The next stock he mentioned is insurance giant Aviva. He commented, ‘Demographic change is ultimately the dynamic driving rising free cashflow and a parallel growth in dividends for life insurers and pension providers such as Aviva. It is well documented that the UK, along with most developed countries, is aging as healthcare innovations increase longevity and contraception curtails births. In recognition of this trend and the associated cost of providing for an expanding elderly cohort, both business and government have sought to mitigate their obligation by shifting responsibility to the individual. The recent Budget announcement of an increased ISA allowance and the new Lifetime ISA are consistent with this endeavour to encourage savings. Savings and pensions providers are clear winners from these trends, and have a fantastic opportunity to gather sticky, remunerative, long-term assets through product innovation and partnerships. Aviva is well placed to benefit from this benign operating environment, while also generating synergies from the integration of recently-acquired Friends Life. We expect healthy free cash flow to support a 2016 dividend yield of around 5 per cent.’

Next Clark talked-up the case for AT&T, a US telecoms business. He said, ‘Growth in data consumption is a global phenomenon: Cisco recently reported that global mobile data traffic grew by 74 per cent in 2015. In fact, with British American Tobacco estimating an industry cigarette volume decline of 2.3 per cent in 2015, there are reasons to believe that telecoms is the heir to tobacco’s title of equity income addiction sector. This data consumption ‘addiction’ is no weaker on the other side of the Atlantic; a survey by The Boston Consulting Group found that almost a third of adult respondents would rather give up sex than their mobile phones. AT&T is a US operator which – similarly to BT – has enhanced its prospects through acquisitions. It has bought satellite operator DirecTV, making it the largest pay TV provider in the US. While AT&T benefits from the aforementioned long-term drivers, its US dollar exposure provides some short term attraction to sterling investors at a time when Brexit risks are weighing heavily on the Pound.’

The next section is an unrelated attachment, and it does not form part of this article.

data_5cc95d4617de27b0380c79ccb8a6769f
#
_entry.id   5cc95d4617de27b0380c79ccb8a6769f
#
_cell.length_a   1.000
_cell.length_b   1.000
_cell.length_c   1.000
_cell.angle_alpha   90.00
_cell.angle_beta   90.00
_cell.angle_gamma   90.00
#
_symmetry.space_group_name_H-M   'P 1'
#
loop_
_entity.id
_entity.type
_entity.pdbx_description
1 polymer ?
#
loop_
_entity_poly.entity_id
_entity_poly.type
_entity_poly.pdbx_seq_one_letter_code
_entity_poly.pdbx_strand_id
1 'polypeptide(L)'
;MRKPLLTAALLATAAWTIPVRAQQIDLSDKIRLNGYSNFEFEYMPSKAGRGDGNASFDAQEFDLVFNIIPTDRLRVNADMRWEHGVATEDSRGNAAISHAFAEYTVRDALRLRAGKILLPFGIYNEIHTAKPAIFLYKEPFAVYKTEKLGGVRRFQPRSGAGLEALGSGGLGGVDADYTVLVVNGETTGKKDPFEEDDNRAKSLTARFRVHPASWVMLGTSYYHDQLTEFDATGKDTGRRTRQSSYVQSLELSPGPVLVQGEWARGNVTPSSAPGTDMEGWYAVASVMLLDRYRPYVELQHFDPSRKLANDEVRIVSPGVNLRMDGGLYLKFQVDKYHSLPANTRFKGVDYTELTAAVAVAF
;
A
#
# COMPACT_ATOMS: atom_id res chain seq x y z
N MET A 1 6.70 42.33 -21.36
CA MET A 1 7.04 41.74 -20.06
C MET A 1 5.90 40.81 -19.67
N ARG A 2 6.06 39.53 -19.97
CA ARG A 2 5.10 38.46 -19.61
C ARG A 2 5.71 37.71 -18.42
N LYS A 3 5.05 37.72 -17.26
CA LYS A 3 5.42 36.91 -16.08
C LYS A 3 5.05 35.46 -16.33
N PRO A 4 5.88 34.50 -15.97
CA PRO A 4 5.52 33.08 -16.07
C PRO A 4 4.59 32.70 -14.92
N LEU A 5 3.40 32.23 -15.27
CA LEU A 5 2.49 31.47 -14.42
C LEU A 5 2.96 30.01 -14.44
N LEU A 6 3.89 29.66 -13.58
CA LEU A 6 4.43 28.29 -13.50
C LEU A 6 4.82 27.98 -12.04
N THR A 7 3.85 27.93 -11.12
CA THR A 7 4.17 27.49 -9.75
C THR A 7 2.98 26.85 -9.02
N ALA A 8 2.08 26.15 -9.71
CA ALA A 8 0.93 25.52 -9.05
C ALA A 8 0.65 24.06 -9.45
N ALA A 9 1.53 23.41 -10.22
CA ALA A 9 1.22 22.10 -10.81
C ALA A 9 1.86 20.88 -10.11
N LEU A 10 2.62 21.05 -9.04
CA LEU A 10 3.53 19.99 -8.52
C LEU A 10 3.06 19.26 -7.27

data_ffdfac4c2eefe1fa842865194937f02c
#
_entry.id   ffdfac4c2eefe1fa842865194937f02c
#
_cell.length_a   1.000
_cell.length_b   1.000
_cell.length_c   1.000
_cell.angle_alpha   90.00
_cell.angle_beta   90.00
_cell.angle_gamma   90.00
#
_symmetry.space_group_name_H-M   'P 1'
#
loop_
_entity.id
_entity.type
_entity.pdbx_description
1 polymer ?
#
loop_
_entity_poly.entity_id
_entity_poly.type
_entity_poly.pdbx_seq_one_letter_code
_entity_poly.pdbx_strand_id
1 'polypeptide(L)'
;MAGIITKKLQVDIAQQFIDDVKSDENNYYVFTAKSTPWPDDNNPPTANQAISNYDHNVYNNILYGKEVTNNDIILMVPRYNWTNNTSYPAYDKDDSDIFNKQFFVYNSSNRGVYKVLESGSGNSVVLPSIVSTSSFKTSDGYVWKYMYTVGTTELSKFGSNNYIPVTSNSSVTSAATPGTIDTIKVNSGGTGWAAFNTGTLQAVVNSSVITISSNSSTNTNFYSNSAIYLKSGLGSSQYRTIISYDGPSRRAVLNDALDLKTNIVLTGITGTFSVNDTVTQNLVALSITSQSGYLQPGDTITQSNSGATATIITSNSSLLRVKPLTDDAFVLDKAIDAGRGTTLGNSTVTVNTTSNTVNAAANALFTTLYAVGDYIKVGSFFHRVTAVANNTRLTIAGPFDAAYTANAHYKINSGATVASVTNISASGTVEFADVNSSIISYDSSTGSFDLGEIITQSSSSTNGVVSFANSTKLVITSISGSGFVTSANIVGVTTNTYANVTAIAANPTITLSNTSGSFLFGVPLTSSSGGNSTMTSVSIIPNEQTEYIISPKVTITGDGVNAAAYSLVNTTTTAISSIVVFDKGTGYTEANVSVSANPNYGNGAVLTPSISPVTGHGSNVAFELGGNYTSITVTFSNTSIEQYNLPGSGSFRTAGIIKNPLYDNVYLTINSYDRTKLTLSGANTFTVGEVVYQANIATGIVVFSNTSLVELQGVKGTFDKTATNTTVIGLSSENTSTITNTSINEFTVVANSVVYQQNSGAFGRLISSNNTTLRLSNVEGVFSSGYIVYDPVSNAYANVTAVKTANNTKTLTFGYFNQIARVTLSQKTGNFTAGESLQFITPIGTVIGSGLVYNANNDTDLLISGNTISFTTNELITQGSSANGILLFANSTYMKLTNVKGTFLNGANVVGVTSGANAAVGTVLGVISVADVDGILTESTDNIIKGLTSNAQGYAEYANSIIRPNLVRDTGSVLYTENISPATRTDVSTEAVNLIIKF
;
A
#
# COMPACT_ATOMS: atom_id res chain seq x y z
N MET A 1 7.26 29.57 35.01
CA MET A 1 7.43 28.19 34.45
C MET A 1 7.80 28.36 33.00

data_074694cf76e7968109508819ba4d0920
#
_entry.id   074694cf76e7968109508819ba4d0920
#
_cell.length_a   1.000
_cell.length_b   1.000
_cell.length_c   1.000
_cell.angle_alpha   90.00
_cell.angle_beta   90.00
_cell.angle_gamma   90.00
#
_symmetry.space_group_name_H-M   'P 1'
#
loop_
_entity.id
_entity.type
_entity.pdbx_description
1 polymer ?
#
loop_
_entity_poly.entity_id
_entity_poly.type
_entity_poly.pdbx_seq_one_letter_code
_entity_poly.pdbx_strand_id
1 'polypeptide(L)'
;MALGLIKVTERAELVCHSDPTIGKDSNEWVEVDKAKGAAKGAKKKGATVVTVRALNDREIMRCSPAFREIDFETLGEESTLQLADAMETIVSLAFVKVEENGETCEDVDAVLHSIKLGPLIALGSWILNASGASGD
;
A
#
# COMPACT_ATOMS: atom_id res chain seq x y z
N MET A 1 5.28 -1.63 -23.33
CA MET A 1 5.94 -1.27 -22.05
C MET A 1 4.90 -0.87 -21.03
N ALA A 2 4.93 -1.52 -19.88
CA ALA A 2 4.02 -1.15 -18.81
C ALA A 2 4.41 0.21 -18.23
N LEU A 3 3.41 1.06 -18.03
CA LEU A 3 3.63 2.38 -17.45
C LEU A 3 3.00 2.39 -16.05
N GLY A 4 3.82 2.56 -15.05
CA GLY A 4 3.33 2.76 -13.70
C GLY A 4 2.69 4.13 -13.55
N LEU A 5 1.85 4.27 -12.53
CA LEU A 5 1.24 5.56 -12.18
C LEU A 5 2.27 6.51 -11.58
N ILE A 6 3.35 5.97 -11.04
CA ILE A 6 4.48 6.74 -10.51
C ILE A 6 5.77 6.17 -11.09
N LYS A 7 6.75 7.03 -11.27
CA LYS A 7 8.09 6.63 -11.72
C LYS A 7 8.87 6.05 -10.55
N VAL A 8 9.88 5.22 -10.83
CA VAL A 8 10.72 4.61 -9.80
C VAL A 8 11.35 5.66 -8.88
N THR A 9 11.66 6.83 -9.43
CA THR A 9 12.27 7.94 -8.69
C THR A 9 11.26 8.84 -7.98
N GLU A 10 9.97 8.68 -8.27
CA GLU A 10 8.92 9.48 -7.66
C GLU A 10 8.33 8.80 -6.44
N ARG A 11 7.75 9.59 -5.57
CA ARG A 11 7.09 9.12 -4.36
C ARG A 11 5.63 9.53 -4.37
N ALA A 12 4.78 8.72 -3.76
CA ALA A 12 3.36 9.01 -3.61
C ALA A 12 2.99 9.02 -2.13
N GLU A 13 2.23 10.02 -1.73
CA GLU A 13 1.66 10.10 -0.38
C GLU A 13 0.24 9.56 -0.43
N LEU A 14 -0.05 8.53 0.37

The final stock he mentioned is house builder Galliford Try. He commented, ‘Galliford Try is not immune to the volatility that characterises the housebuilding sector.  However, we believe that it is well-placed to generate secular growth, given its exposure to the retail housing market, low cost/social housing and regeneration projects. UK housebuilders are beneficiaries of the large shortfall between the number of annual house completions and the volume of UK housing stock growth necessary to accommodate longer life expectancy and immigration (as well as replacement of existing stock). Another driver for Galliford Try’s business is the growth in contract work and self-employment. This, coupled with house price rises, slowing wage growth and lender caution, is placing home ownership beyond the reach of growing numbers of people, opening up significant growth opportunities in social/low-cost housing and regeneration, where Galliford Try enjoys significant experience and positive relations with relevant authorities. Since its share consolidation in 2009, Galliford Try’s dividend has grown rapidly, from 12.5p in 2010 to 68p in 2015.’